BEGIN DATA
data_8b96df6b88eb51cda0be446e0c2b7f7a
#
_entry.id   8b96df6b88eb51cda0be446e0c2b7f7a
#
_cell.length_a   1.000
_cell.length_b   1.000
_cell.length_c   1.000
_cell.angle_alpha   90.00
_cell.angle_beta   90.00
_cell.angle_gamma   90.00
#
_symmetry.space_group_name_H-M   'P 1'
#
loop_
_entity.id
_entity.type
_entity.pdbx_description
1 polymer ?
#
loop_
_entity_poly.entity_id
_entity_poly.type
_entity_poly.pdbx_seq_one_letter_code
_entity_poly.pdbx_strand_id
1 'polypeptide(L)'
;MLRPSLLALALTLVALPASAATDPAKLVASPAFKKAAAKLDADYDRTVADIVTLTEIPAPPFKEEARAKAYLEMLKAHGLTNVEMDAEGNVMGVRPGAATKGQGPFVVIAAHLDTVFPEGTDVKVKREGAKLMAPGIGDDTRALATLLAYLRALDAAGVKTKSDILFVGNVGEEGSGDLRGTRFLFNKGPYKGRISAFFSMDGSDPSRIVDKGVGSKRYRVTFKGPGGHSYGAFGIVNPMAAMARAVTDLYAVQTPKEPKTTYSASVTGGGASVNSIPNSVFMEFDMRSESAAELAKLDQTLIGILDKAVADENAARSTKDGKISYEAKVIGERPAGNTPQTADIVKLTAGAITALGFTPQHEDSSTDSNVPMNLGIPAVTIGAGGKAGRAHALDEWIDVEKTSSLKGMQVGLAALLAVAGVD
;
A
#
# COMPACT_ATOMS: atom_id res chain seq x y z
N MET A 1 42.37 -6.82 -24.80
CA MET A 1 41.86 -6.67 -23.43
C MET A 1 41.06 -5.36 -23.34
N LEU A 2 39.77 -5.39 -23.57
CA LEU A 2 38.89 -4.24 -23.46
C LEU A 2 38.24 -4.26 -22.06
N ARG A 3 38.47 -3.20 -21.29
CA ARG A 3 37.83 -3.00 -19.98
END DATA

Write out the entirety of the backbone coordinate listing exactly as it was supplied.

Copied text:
data_8b96df6b88eb51cda0be446e0c2b7f7a
#
_entry.id   8b96df6b88eb51cda0be446e0c2b7f7a
#
_cell.length_a   1.000
_cell.length_b   1.000
_cell.length_c   1.000
_cell.angle_alpha   90.00
_cell.angle_beta   90.00
_cell.angle_gamma   90.00
#
_symmetry.space_group_name_H-M   'P 1'
#
loop_
_entity.id
_entity.type
_entity.pdbx_description
1 polymer ?
#
loop_
_entity_poly.entity_id
_entity_poly.type
_entity_poly.pdbx_seq_one_letter_code
_entity_poly.pdbx_strand_id
1 'polypeptide(L)'
;MLRPSLLALALTLVALPASAATDPAKLVASPAFKKAAAKLDADYDRTVADIVTLTEIPAPPFKEEARAKAYLEMLKAHGLTNVEMDAEGNVMGVRPGAATKGQGPFVVIAAHLDTVFPEGTDVKVKREGAKLMAPGIGDDTRALATLLAYLRALDAAGVKTKSDILFVGNVGEEGSGDLRGTRFLFNKGPYKGRISAFFSMDGSDPSRIVDKGVGSKRYRVTFKGPGGHSYGAFGIVNPMAAMARAVTDLYAVQTPKEPKTTYSASVTGGGASVNSIPNSVFMEFDMRSESAAELAKLDQTLIGILDKAVADENAARSTKDGKISYEAKVIGERPAGNTPQTADIVKLTAGAITALGFTPQHEDSSTDSNVPMNLGIPAVTIGAGGKAGRAHALDEWIDVEKTSSLKGMQVGLAALLAVAGVD
;
A
#
# COMPACT_ATOMS: atom_id res chain seq x y z
N MET A 1 42.37 -6.82 -24.80
CA MET A 1 41.86 -6.67 -23.43
C MET A 1 41.06 -5.36 -23.34
N LEU A 2 39.77 -5.39 -23.57
CA LEU A 2 38.89 -4.24 -23.46
C LEU A 2 38.24 -4.26 -22.06
N ARG A 3 38.47 -3.20 -21.29
CA ARG A 3 37.83 -3.00 -19.98